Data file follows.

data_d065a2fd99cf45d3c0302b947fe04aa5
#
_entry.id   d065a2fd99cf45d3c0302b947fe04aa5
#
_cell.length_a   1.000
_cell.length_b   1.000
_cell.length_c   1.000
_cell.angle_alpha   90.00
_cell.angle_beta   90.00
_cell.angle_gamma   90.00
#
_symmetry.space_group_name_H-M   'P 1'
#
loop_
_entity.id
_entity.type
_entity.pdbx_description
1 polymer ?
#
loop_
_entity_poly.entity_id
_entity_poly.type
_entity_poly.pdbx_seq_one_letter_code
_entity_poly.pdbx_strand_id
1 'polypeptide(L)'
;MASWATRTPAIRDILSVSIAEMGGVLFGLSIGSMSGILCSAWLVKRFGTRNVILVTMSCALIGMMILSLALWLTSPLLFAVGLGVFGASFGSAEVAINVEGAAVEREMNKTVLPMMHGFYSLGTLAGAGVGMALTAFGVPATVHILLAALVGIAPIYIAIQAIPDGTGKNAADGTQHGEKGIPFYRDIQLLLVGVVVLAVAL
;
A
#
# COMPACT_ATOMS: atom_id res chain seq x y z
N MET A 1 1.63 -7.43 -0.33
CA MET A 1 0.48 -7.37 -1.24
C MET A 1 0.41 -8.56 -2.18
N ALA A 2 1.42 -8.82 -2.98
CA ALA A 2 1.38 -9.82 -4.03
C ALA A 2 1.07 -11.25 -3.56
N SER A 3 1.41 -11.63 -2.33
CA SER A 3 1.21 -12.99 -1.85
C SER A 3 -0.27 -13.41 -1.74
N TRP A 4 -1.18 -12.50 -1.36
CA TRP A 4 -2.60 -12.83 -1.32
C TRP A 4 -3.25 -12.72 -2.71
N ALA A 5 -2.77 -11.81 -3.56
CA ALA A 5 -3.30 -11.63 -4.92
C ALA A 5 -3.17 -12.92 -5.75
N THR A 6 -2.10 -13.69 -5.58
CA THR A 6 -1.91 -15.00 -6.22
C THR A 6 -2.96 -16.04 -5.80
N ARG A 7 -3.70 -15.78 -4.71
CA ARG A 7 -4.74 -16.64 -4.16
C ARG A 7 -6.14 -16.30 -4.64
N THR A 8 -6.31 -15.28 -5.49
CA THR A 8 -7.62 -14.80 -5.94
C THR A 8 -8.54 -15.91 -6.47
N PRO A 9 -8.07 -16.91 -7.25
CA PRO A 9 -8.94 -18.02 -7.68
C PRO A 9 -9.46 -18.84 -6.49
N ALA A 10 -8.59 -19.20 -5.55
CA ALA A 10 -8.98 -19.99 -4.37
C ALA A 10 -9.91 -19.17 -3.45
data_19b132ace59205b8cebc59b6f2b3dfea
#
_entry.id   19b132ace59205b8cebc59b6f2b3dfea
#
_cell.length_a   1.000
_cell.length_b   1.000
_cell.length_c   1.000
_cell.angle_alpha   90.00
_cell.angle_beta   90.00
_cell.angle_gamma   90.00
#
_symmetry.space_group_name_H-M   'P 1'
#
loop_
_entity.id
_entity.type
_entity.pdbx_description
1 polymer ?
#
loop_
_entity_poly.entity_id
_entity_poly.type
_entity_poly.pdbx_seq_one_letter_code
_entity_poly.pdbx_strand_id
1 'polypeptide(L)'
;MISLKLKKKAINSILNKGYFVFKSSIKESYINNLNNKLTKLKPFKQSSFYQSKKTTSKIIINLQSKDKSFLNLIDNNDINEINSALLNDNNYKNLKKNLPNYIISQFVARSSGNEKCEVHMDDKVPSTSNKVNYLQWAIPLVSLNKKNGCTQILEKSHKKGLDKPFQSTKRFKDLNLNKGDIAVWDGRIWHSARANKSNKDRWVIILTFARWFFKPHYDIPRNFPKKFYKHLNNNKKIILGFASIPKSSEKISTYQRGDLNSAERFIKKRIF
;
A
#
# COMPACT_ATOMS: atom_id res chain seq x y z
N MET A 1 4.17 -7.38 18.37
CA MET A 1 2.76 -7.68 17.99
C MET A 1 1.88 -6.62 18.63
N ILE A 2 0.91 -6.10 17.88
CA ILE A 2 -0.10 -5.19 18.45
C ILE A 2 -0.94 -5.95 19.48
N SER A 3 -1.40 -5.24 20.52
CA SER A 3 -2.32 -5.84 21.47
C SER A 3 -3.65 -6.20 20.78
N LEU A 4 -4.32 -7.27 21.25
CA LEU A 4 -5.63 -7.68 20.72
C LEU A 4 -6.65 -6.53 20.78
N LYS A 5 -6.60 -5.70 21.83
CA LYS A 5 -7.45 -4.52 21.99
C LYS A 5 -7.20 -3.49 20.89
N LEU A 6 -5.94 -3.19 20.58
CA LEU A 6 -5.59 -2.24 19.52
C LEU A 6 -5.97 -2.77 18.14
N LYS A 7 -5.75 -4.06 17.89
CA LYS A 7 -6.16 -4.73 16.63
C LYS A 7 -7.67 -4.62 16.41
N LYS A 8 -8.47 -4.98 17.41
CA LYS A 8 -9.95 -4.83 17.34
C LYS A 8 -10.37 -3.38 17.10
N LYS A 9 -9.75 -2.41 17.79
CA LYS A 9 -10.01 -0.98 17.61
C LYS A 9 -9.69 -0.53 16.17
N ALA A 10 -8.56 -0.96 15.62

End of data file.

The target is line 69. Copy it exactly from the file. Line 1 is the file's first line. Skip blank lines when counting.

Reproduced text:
_cell.angle_beta   90.00